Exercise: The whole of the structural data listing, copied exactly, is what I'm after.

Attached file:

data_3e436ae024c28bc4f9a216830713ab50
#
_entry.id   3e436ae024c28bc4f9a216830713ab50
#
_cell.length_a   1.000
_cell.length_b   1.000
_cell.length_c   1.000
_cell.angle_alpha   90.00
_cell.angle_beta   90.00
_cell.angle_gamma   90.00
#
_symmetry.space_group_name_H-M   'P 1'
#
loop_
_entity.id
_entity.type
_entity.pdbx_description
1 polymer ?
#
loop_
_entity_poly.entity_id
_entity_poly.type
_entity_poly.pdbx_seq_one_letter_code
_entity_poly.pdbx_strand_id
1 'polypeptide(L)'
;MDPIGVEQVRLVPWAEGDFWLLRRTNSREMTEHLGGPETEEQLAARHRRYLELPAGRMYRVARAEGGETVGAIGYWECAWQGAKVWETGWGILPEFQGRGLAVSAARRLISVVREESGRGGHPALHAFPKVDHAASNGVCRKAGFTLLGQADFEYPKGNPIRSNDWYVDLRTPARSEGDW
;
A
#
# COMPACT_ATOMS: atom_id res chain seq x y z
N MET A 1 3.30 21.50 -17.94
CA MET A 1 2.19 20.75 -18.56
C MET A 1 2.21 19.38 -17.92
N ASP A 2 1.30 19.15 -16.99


data_3e436ae024c28bc4f9a216830713ab50
#
_entry.id   3e436ae024c28bc4f9a216830713ab50
#
_cell.length_a   1.000
_cell.length_b   1.000
_cell.length_c   1.000
_cell.angle_alpha   90.00
_cell.angle_beta   90.00
_cell.angle_gamma   90.00
#
_symmetry.space_group_name_H-M   'P 1'
#
loop_
_entity.id
_entity.type
_entity.pdbx_description
1 polymer ?
#
loop_
_entity_poly.entity_id
_entity_poly.type
_entity_poly.pdbx_seq_one_letter_code
_entity_poly.pdbx_strand_id
1 'polypeptide(L)'
;MDPIGVEQVRLVPWAEGDFWLLRRTNSREMTEHLGGPETEEQLAARHRRYLELPAGRMYRVARAEGGETVGAIGYWECAWQGAKVWETGWGILPEFQGRGLAVSAARRLISVVREESGRGGHPALHAFPKVDHAASNGVCRKAGFTLLGQADFEYPKGNPIRSNDWYVDLRTPARSEGDW
;
A
#
# COMPACT_ATOMS: atom_id res chain seq x y z
N MET A 1 3.30 21.50 -17.94
CA MET A 1 2.19 20.75 -18.56
C MET A 1 2.21 19.38 -17.92
N ASP A 2 1.30 19.15 -16.99